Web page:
How To Master The Act Of Storytelling
What are the secrets of the master storytellers? Here are several techniques used by the best:
1. Constantly gather stories. Exceptional speakers are always searching for ideas that they can weave into a story. You should, too. Save ideas and articles that amuse you, infuriate you , or inspire you . Stockpile these stories, because you just never know how or when you might be able to knit them into a speech. You have to capture these stories immediately, however, because those fickle thoughts will evaporate in a flash if you don’t.
2. Strive for universal appeal. Search for stories that have universal appeal. What lesson did you learn about perseverance by continuing to try out for the swim team or the cheerleading squad despite repeatedly being cut? What lessons about optimism does your disabled child teach you? What lesson did you learn about commitment as you watched your grandparents renew their wedding vows after being married for 70 years? Everyone has real-life experiences that can become the vehicle for a universal message that will move and teach any audience.
3. Make your stories relevant. Select stories that are relevant to your talk, stories that clarify, not cloud, your purpose. For example, imagine that you are making a sales presentation, unveiling a revolutionary new product, “Chicken Paste.” Rather than plunging, as you should, right into your talk by highlighting all the benefits of congealed chicken parts in a handy tube , you begin instead with your hilarious but irrelevant airline story (“It was a nine-hour flight from London, I was shoehorned in the middle seat between two sumo wrestlers adjacent to the latrine . . . blather, blather”).
Your flight debacle might amuse your listeners, but you will have diverted their attention from Chicken Paste. They will be contemplating your airline predicament rather than focusing on the advantages of a meal in a tube. Make your stories relevant, or you will only confuse your audience and dilute your message. Ask yourself, “Does this story support and illustrate my point?” If the answer is no, discard it.
4. Describe people, not concepts. People are always fascinated with human-interest stories. People magazine, Entertainment Tonight, and the Oprah Winfrey Show succeed because they involve people. Your audience will not relate to abstract concepts such as “courage” and “heroism.” Instead, tell your audience about the courageous athlete who repeatedly failed but refused to quit or the teacher who sacrificed lucrative business opportunities because of his love for teaching. Your listeners care about real people and real events.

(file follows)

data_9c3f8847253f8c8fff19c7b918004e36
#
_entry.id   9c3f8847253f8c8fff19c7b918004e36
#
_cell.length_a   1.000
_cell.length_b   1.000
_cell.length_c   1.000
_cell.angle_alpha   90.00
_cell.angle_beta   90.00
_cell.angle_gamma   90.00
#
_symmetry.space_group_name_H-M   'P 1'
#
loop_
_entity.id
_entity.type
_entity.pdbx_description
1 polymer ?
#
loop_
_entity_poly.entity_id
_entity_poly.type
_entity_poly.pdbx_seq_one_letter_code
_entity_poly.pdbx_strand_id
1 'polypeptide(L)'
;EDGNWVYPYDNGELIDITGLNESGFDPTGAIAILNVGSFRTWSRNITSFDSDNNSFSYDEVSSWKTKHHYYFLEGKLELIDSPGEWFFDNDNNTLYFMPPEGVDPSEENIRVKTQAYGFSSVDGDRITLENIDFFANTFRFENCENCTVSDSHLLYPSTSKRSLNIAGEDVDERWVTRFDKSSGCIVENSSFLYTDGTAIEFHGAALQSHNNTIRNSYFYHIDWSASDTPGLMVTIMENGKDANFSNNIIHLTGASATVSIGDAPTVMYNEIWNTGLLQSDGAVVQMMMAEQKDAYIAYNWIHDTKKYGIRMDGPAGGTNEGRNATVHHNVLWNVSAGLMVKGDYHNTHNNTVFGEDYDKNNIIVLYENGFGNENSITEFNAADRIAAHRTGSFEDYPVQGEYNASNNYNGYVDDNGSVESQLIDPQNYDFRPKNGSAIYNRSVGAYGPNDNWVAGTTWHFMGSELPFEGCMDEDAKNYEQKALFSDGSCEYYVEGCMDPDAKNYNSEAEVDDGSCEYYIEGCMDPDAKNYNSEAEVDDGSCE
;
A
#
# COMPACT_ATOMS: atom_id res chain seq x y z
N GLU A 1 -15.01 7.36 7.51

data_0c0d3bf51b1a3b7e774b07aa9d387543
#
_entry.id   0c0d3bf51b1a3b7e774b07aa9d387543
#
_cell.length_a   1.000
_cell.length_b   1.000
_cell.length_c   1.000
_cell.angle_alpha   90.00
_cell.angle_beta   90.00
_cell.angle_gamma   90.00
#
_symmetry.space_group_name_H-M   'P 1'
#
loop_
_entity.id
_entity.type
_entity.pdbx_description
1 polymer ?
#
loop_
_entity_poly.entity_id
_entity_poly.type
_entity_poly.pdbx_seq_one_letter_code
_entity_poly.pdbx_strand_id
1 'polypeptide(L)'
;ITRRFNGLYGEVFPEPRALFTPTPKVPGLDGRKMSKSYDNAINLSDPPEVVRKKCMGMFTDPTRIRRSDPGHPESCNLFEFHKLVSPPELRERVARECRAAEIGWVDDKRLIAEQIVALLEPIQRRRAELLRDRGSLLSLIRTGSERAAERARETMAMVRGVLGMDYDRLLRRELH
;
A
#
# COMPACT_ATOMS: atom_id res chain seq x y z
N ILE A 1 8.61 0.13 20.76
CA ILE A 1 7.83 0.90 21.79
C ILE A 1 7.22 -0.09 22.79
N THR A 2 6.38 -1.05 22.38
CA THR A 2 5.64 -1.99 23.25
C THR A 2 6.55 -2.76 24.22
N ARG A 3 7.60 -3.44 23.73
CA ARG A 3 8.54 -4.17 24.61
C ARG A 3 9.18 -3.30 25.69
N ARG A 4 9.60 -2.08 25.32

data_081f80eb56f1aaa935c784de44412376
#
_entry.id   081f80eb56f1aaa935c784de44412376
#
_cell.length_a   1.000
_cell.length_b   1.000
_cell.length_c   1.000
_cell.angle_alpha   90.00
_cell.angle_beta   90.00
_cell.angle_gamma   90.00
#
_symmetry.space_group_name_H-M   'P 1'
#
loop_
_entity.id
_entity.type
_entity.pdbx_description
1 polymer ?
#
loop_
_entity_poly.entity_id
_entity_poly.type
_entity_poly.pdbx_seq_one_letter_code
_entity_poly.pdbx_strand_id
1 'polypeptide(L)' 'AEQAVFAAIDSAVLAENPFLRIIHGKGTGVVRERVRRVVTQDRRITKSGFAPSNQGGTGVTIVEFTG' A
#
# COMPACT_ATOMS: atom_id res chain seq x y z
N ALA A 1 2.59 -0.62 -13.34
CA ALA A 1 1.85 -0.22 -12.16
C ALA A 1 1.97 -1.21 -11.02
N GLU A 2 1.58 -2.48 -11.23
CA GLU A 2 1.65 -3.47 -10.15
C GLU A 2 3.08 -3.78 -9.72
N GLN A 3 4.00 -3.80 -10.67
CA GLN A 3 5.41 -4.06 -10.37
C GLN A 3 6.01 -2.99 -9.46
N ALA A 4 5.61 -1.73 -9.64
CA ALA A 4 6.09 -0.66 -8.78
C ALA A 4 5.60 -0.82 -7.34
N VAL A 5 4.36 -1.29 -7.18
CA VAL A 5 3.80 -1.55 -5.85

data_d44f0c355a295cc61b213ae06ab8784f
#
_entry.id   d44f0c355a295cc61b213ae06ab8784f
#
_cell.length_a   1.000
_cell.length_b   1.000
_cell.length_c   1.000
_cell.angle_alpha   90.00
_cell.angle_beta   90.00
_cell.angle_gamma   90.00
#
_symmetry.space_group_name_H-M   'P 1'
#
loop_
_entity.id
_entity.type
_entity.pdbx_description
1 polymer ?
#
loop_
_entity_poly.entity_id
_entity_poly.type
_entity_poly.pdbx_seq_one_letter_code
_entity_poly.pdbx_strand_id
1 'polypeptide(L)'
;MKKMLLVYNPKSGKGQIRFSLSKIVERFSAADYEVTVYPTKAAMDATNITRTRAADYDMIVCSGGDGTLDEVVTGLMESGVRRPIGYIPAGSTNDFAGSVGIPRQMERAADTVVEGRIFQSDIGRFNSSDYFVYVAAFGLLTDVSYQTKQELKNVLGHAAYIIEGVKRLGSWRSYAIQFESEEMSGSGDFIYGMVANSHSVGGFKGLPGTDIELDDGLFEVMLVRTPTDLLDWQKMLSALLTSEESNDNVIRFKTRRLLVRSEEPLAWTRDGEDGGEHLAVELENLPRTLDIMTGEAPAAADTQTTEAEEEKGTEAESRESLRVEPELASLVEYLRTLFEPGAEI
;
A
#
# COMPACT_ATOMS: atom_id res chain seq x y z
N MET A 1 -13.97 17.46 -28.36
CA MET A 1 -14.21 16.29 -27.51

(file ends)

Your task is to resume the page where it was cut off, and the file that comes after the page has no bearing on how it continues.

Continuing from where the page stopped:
5. Deliver the details. Provide precise, meaty descriptions. If you rely on bland, commonplace words rather than fresh, colorful ideas, you will dull the senses of your listeners. For example, if you merely mention a “car” and leave it at that, your listeners will filter that word through their individual perceptions. To some, the word signifies a Ford minivan; to others, a compact Honda sedan; to still others, a Porsche 911 Turbo. But if you instead describe a “fire-engine-red Corvette,” you will conjure up an exact picture. To help your listeners visualize exactly what you want them to see, provide details. Choose words that are whimsical, offbeat, arresting, or vivid—for good reason:
Words can reveal thoughts, conceal pain, paint dreams, correct errors, and pass along dearly bought lessons to the latest generation. . . . Words can build walls between people, or bridges. Words can tear down or build up, wound or heal, tarnish or cleanse.
6. Display emotions. You need to share your story in a way that is congruent with the message. If you tell a tale indifferently, then indifference is exactly the response you will get from your audience. The very best stories crackle with powerful emotions such as love, fear, antipathy, and anger. Pound your fist, wag your finger, rumble and thunder—heck, toss in some salty language if it’s appropriate. Your voice, body language, and facial expressions must depict the emotion and convey the anger that you feel. Don’t blow a gasket, but you get the point. To really engage your audience in your stories, create drama.
7. Titillate the senses. A mesmerizing story engages the senses, emotions, and intellect of your listeners. Infuse life into your stories by delivering them using vocal energy, diverse pacing, timely pauses, expansive gestures, and wide-eyed excitement. You need to share vivid, lifelike details with excitement and passion. Make your listeners experience your story by taking them on a journey and describing the events in a way that will touch their senses. If you can get beyond your listeners’ minds and into their hearts, you will elevate your message from the merely interesting to the unforgettable.
We always hope that our listeners will cling to our words and recall them forever, but typically, they don’t. Most audiences forget most of what speakers say—quickly. It’s disheartening, but it’s true. If your listeners remember what you said even a week after your speech, you are ahead of most speakers. But your listeners seldom forget a story that moves, surprises, or enchants them. Do you want your messages to be remembered? Then forget what you learned in grade school—go ahead and tell stories.